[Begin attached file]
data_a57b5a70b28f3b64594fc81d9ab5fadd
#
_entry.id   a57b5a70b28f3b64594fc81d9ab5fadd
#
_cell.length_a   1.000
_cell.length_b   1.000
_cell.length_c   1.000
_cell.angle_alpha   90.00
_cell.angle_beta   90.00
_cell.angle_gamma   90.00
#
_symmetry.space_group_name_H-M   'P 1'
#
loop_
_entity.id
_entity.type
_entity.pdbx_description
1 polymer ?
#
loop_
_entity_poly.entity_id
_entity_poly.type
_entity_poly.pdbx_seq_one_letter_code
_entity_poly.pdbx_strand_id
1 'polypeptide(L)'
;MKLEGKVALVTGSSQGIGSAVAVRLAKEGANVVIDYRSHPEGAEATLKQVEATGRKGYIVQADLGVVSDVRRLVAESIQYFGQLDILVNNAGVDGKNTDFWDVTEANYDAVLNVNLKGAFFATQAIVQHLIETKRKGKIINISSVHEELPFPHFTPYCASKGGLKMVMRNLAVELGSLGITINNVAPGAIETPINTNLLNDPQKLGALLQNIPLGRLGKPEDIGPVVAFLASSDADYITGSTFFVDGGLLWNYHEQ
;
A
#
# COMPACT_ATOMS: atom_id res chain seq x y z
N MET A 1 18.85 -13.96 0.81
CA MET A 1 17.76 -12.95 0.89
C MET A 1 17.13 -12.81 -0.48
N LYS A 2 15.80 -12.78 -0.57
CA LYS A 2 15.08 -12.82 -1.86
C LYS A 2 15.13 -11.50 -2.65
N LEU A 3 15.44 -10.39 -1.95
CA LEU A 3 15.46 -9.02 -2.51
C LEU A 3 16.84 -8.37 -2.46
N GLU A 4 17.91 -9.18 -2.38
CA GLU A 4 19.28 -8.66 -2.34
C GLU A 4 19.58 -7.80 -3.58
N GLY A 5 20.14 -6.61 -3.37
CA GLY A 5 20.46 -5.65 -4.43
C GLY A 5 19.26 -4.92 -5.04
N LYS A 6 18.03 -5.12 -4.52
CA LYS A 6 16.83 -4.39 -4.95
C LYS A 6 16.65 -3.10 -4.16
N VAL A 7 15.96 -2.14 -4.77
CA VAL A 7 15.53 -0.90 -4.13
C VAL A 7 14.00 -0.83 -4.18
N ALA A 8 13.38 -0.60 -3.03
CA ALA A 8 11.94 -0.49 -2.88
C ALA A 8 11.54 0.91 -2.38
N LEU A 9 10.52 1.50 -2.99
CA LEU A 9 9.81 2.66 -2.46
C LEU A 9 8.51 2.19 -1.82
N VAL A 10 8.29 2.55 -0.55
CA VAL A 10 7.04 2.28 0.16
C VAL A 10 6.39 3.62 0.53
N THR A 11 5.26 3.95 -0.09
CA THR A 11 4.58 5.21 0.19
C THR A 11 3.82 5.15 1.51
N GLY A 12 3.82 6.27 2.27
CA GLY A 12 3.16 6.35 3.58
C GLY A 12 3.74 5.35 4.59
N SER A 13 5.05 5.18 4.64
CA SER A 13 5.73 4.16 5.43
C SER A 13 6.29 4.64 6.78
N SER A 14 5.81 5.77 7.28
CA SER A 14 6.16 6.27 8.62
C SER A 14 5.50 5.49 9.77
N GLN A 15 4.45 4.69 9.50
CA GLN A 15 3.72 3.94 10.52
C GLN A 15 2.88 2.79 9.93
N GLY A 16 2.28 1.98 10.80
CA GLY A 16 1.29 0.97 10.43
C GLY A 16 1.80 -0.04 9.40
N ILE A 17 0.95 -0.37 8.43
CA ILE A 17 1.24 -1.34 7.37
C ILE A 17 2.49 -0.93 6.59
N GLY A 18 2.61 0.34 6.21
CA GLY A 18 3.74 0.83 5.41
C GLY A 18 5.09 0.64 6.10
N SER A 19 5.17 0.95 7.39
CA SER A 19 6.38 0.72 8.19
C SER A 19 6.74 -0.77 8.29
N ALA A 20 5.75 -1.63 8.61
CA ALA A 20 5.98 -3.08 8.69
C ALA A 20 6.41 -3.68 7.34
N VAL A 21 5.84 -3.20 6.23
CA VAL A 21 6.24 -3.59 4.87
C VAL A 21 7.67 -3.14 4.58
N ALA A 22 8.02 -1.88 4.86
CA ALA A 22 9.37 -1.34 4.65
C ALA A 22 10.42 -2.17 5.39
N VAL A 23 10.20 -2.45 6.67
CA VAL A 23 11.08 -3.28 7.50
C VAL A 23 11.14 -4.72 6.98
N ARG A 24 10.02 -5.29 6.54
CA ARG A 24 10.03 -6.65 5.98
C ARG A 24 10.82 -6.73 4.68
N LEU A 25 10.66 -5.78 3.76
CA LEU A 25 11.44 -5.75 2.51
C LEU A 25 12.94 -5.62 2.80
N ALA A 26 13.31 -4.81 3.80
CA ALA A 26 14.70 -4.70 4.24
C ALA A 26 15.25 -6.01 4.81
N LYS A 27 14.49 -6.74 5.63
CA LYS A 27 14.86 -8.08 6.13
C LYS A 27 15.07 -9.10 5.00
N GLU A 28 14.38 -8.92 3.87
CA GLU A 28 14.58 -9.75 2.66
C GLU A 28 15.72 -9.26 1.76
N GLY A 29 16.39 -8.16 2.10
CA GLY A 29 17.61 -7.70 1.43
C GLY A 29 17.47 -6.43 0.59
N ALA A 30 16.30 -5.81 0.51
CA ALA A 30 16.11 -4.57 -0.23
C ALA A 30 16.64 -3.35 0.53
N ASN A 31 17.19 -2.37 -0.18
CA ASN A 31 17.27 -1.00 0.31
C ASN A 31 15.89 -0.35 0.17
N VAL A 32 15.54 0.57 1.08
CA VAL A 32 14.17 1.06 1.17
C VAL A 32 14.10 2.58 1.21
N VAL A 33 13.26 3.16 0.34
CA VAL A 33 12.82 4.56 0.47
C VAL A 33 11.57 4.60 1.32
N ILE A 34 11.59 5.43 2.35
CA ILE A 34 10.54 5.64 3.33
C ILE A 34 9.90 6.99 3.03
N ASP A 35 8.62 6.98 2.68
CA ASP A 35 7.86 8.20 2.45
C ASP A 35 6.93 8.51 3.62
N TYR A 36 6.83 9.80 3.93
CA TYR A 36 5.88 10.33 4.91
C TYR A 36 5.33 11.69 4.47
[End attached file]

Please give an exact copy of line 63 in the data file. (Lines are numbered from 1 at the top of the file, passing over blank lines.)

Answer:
C THR A 11 3.82 5.15 1.51